The People's Voice remembers the Wolves

Dan Wetzel

NHL lockout letters continue to pour in, so we continue to print them, including suggestions for a new NHL commissioner.

Columns on Cheyney football and the good and the bad of major league baseball also generated their share of mail.

As always thanks for all of the feedback. Now on to The People's Voice ...

CHEYNEY FOOTBALL ("Life lessons" September 21, 2004)

Your story illustrates why we don't need a national championship, private suites at Big Ten stadiums, major TV deals, or Nike sponsorships. The process of participating is more important than the superfluous activity surrounding it.

Leigh Cherveny
Sheboygan Falls, Wis.

Thank you for your article. Cheyney has never been a quitter. In the early '60s we played the last game of the season with West Chester (who had four teams suited) with 19 players and still scored on them. Anyone who played sports at Cheyney can be proud no matter what the score. We were the 60 minutes' men (ask Ed Bradley).

Bernard V. Dickerson, Sr.
Philadelphia, Pa.

If we celebrated more stories like this (learning to live vs. living to earn) instead of only the dunks, home runs, touchdowns, and goals, I have little doubt that we'd see a change in our attitudes towards sports and athletes, and I think we might see a change in sports and athlete's attitudes.

Nate Heldman
Chicago, Ill.

NHL LOCKOUT ("Puck stops with Bettman" September 15, 2004)

I think this is one of the best hockey related articles I have read in a long time. I've been a hockey fan for years, always supporting the Philadelphia Flyers. It pains me to watch the game anymore however. It's a joke and a laughingstock how it is run in the offices and on the ice.

Teams with no historical or significant fan base are all over and basically drawing out and diluting the talent base as you said in your article. Why play hockey where fans never see so much as a flake of snow? Tampa Bay winning the Cup on a slushy-surface they'd like to call an ice rink is a joke.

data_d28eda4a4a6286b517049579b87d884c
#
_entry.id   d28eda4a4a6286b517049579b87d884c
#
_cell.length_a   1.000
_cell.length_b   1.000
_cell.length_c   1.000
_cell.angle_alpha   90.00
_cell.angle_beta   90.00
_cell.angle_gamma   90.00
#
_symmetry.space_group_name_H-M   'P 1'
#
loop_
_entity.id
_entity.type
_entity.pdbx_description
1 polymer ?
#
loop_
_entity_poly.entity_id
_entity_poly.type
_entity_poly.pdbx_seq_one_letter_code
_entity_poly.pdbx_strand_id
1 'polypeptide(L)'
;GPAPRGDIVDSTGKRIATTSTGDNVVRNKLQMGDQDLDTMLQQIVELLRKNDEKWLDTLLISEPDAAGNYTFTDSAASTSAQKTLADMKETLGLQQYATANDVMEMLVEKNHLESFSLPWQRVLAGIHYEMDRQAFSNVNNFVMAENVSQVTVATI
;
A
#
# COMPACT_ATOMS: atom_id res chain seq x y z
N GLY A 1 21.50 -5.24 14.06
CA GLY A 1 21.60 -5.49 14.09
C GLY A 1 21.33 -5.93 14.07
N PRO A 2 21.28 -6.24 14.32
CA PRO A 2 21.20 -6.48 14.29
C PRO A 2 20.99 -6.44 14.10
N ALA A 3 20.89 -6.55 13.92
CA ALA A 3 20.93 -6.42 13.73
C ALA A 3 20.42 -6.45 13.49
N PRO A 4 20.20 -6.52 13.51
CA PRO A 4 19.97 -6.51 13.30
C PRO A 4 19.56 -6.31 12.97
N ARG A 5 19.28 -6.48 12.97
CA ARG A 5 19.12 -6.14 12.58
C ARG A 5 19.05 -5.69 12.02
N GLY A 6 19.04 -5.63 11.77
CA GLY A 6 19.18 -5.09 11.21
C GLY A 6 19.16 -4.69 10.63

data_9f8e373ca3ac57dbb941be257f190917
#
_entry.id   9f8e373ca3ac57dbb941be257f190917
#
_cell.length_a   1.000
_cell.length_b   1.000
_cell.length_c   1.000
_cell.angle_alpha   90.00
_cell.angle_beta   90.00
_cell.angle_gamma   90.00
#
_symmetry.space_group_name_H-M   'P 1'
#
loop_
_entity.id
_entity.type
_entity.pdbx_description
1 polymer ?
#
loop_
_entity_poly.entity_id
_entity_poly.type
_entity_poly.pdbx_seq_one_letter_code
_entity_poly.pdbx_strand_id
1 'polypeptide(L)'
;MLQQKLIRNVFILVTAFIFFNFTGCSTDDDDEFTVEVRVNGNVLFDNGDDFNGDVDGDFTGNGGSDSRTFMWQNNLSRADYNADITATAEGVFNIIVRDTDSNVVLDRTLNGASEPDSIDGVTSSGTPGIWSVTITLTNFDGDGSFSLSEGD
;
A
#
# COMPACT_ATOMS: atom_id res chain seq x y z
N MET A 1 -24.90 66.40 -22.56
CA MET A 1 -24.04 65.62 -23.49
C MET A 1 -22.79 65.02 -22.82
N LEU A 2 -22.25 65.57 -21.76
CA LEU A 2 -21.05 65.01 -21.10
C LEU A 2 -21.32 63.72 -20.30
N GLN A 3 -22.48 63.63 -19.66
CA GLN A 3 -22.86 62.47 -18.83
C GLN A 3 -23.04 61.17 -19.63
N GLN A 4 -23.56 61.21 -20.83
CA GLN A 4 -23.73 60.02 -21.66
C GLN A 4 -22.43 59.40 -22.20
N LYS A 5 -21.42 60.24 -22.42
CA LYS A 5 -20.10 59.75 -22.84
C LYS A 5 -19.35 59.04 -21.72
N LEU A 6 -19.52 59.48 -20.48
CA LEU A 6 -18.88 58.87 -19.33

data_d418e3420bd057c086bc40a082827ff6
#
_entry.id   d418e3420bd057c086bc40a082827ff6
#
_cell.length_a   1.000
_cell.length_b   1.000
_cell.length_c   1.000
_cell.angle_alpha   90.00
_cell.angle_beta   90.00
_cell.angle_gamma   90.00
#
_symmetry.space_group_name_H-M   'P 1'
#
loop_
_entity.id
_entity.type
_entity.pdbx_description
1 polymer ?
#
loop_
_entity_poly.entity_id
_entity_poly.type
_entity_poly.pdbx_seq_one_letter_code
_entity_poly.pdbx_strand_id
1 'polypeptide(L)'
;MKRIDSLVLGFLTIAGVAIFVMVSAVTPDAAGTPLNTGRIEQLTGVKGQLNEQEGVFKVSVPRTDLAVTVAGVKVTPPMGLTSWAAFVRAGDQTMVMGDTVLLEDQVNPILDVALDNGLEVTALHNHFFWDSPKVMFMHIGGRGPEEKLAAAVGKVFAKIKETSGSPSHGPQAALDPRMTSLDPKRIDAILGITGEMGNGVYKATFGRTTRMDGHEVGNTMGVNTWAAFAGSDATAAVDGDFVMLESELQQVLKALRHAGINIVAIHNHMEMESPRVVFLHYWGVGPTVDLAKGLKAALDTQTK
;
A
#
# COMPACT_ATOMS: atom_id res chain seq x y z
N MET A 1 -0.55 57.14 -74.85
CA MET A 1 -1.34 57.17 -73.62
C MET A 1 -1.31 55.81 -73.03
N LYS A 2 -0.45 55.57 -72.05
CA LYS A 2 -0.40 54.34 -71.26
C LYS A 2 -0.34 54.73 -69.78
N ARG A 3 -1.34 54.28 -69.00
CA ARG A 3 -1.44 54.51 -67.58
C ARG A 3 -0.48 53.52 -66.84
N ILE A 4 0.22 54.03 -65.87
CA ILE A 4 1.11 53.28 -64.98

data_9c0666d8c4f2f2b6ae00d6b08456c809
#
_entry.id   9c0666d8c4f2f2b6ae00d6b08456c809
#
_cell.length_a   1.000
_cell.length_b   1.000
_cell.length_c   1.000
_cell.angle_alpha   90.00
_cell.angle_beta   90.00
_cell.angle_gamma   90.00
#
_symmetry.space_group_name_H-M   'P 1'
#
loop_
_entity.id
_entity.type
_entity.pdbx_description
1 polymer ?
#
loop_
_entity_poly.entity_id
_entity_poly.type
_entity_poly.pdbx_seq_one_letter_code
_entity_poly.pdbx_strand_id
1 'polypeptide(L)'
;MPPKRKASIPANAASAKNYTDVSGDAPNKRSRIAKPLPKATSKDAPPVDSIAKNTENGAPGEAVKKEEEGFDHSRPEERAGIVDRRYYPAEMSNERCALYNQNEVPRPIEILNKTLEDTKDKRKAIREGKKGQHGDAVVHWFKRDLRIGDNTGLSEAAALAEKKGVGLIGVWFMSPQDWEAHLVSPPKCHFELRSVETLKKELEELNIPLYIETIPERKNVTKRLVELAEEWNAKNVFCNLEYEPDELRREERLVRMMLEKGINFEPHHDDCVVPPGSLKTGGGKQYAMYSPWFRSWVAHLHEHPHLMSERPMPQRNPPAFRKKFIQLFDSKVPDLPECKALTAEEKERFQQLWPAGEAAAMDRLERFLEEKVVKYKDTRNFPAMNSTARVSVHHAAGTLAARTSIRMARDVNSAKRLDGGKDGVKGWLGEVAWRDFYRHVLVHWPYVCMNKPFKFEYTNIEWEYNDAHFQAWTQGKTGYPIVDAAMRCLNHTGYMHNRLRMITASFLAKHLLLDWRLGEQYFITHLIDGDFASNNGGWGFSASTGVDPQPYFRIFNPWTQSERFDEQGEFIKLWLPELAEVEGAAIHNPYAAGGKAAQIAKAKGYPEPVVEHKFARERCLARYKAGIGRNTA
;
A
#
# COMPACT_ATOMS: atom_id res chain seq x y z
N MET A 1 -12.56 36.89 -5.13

Bettman went ahead and made false promises and commitments and ruined the game. Do you think any agreement will be reached before the season entirely ends, or will this truly be the end of the sport for a temporary undetermined time?

John O'Neill
Philadelphia, Pa.

I am optimistic they will get it done in January. The owners will realize there is little demand or interest in their teams and grow concerned their franchises are losing value. The players, by then, will be sick of playing Mr. Mom and willing to sign off on just about anything reasonable.

Since when is the employee (Bettman) responsible for the failed strategies of the greedy owners who took every opportunity to expand in order to pocket exorbitant expansion fees? Hockey fans need look no further than in their mirrors when seeking someone to blame for the mess hockey is in today. The only fools in this equation are the moronic fans who pay to watch the garbage the NHL portrays as hockey.

Don Walls
Sault Ste Marie, Ontario

It is always the responsibility of the man at the helm. In this case his navigational skills have run the ship hard aground and now he's pointing at the engine room crew and deck force.

Sitting in Iraq wishing for hockey,

Shawn Wachtel
Kirkuk, Iraq

It seems ridiculous to me that you have men who are getting paid to play a game, and they want more. There are plenty of guys who are in the minors and continue to play because of their love of the game. They would obviously like to make more money as would we all, but they continue to play for the game itself. Maybe if the Joe Sakics and the Mike Modanos of the world had to get a real job they would appreciate what they already have.

Jay Sather
Rochester, Minn.

Please … you must do everything in you power to get hockey out of my state! It's an abomination! More basketball, please.

Todd Fowler
Winston-Salem, N.C.

It is time to start a grassroots effort to get Wayne Gretzky or Super Mario to take over the commissioner's job. No hockey? I'm already going through withdrawal.

Dave Costello
Rochester, N.Y.

Ken Dryden is someone with the hockey and business savvy, and the immense respect of all parties, to return hockey to its glory days. Perhaps once Dryden's stint in politics is over he may be available.

Bob Morrison
Dartmouth, Nova Scotia

My choice for commish? The best mind in hockey right now: Brian Burke. Kick out the weasel, and fast.

Erin Butler
Lake Cowichan, B.C.

Commissioner Don Cherry has a nice ring to it, eh?

Sara Nelson
Warren, Mich.